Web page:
Pension cuts, job losses and public criticism from ministers will trigger an exodus of civil servants unless the Government agrees to more competitive pay deals, the new head of the union representing senior Whitehall mandarins has warned.
Treasury economists, tax inspectors and lawyers will be enticed by better pay and conditions to the private sector, triggering a "crisis" and a bigger bill for taxpayers, according to David Penman, who takes over as general secretary of the FDA this summer.
In an interview with The Independent on Sunday, Mr Penman also condemned David Cameron's attack on Whitehall staff as "enemies of enterprise" and accused some ministers of conducting "government by private email", deliberating undermining the role of civil servants. The FDA has 19,000 members, including permanent secretaries, diplomats, tax specialists, schools inspectors and health service managers.
Last month the FDA voted to accept the Government's pension reforms, which demanded increased contributions from workers. It followed three years of pay freezes for the most senior staff, and increased workloads as colleagues are made redundant. Mr Penman said: "At some point you get to a situation where our members are saying 'enough's enough'. And those who have got the choice will start to go. If you don't start thinking about that now, you'll end up coming to a crisis point."
Staff turnover rates at the Treasury hit 28 per cent last year, up from 22 per cent in 2010. Late last year staff were reportedly emailed asking if they had any friends who wanted to work there, with officials remarking that staff turnover is now "higher than McDonald's". A Cabinet Office spokesman insisted that resignation rates across the senior Civil Service are low at just under three per cent.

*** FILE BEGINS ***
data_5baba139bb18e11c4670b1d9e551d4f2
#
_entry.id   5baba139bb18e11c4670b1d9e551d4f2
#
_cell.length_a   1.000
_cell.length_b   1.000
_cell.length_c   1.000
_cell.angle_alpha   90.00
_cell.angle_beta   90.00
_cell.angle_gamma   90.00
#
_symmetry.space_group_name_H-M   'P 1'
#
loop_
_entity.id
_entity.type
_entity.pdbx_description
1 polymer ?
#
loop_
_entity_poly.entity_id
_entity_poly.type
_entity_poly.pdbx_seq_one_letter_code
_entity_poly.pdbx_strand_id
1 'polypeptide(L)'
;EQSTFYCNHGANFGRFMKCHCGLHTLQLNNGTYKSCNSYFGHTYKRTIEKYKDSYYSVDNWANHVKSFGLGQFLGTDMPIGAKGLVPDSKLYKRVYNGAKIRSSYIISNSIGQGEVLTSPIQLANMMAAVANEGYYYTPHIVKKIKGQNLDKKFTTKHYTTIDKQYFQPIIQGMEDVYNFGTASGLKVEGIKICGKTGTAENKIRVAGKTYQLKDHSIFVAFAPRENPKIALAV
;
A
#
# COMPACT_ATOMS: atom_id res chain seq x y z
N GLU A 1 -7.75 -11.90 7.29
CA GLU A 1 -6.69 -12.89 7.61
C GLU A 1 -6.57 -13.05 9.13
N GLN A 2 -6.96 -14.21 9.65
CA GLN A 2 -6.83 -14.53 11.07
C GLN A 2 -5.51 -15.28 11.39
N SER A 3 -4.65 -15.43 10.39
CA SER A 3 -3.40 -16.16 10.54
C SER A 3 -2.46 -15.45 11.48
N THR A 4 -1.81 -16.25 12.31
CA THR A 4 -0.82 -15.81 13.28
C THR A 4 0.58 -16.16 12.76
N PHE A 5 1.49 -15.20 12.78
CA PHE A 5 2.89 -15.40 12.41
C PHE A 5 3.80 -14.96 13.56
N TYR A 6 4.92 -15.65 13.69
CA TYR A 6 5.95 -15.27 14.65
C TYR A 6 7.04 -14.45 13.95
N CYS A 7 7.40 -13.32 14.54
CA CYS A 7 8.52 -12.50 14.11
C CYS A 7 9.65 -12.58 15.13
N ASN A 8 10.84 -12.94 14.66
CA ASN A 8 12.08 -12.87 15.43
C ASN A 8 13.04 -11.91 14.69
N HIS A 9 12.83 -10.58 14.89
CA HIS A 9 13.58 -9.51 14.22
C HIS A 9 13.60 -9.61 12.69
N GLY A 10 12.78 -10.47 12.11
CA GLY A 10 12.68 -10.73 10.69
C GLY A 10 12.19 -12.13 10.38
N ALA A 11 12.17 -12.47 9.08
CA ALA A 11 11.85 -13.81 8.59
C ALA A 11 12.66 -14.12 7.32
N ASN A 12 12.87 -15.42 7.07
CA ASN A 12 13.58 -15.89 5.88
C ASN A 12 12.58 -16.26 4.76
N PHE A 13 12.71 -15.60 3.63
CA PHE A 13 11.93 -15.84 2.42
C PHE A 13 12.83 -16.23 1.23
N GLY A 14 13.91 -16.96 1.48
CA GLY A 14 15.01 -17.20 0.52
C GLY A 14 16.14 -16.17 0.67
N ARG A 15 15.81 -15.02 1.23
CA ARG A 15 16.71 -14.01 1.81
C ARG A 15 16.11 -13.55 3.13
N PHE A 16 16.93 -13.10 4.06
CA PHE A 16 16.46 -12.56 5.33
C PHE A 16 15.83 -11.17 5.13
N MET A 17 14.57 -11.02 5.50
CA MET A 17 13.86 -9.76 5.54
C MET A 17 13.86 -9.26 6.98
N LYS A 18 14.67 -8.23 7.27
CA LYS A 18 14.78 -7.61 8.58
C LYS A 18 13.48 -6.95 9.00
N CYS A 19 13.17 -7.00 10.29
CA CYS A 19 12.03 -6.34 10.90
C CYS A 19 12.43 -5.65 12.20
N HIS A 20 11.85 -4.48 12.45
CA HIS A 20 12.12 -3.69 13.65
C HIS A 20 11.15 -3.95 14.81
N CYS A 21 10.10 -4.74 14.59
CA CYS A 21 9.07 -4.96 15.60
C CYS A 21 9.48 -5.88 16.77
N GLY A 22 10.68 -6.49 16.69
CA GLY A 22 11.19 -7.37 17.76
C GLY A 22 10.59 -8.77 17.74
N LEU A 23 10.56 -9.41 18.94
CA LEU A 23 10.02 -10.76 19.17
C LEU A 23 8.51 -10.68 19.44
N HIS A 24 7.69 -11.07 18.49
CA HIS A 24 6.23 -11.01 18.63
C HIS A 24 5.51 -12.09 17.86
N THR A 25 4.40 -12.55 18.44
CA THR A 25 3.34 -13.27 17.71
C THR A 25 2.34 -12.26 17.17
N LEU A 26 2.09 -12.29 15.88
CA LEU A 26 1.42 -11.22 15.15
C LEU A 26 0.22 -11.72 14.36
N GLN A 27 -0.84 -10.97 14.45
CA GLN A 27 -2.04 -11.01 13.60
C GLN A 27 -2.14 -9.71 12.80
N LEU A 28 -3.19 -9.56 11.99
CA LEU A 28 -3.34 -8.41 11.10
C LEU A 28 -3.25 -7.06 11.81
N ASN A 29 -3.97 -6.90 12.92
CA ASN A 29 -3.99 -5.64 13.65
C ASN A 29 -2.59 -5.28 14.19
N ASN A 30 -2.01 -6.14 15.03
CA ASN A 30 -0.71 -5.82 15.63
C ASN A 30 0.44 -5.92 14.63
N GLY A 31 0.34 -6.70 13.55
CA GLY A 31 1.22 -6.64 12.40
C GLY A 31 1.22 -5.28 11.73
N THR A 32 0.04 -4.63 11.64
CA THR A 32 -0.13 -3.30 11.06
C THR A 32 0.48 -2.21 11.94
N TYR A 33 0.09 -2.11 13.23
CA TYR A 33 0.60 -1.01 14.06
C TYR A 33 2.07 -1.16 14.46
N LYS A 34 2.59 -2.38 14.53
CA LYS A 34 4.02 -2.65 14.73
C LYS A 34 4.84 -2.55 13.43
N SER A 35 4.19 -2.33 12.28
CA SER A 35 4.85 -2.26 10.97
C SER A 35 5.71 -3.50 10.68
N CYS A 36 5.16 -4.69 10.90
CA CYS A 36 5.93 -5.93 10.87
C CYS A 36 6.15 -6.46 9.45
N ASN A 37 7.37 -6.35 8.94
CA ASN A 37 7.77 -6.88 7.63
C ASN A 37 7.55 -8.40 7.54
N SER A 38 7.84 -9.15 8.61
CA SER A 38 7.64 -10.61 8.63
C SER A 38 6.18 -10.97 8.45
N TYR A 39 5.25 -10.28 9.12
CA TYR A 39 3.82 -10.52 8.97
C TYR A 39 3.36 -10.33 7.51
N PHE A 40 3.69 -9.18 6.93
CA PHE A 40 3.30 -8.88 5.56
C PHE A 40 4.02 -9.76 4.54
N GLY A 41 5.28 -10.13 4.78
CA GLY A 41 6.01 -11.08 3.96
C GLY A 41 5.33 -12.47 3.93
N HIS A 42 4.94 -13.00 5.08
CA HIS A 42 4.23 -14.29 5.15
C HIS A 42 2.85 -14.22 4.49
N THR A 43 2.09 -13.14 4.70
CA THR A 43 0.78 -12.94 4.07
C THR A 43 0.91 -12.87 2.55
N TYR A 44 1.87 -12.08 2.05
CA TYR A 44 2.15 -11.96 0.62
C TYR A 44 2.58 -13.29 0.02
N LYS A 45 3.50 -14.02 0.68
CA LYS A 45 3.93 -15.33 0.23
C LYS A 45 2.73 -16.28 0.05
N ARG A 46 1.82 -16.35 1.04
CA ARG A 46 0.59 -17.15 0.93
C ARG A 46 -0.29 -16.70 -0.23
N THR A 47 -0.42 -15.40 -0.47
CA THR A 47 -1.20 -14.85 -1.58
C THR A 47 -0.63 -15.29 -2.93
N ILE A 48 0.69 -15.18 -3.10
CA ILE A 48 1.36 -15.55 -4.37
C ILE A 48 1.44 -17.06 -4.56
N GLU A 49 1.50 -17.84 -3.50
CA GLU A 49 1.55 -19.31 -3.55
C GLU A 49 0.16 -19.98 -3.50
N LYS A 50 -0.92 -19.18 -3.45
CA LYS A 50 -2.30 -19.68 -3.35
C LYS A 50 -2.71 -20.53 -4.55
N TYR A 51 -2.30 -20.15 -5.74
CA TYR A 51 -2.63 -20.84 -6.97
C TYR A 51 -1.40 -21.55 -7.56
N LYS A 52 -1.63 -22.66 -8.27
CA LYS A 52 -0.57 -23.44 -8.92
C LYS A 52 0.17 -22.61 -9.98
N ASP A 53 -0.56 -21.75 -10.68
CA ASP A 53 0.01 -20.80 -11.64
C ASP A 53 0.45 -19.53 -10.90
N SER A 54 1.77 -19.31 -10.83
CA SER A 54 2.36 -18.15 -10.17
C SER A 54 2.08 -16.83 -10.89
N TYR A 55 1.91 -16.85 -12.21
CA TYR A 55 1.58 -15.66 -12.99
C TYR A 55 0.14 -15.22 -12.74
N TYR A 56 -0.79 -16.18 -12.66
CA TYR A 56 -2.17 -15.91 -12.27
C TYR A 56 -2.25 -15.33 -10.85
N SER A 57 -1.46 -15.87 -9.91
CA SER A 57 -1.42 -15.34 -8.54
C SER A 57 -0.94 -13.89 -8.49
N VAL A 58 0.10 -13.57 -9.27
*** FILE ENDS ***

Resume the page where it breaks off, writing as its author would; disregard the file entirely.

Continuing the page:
But Mr Penman said the Treasury is "probably the area where people are most mobile and most competitive and interesting to the private sector". He added: "If you have got that in a recession, what are we going to face when we start coming out of recession?"
He conceded that it was a difficult case to make, even to propose pay rises at a time when the economy is still struggling, but insisted that you have pay if you want the best people in top-level jobs running the country. "If you are attacked in the street, who do you want prosecuting the case on your behalf? Do you want one of the best lawyers the Government can supply, or one of the cheapest?"
Tensions have risen between civil servants and ministers in recent months, culminating in the proposal from the departing Tory policy guru Steve Hilton that Whitehall jobs be cut by more than half and policy-making outsourced to think tanks. Mr Cameron also caused offence in a speech last year when he attacked civil servants as "enemies of enterprise".
Mr Penman warned that such damning public criticism of staff would not be tolerated in any other walk of life. "You would never expect the chief executive of any major company to talk about their staff like that. The Prime Minister shouldn't... What do you think the impact would be on morale and productivity?"
He also criticised the way Jonathan Stephens, the permanent secretary at the Department for Culture, Media and Sport, was left in the dark about the contact between ministers and advisers with News Crop during its bid for BSkyB. "There's a degree to which they operate government by private email accounts. I think there was a degree to which ministers and some of their conduct exposed and undermined the role of the permanent secretary in the Civil Service."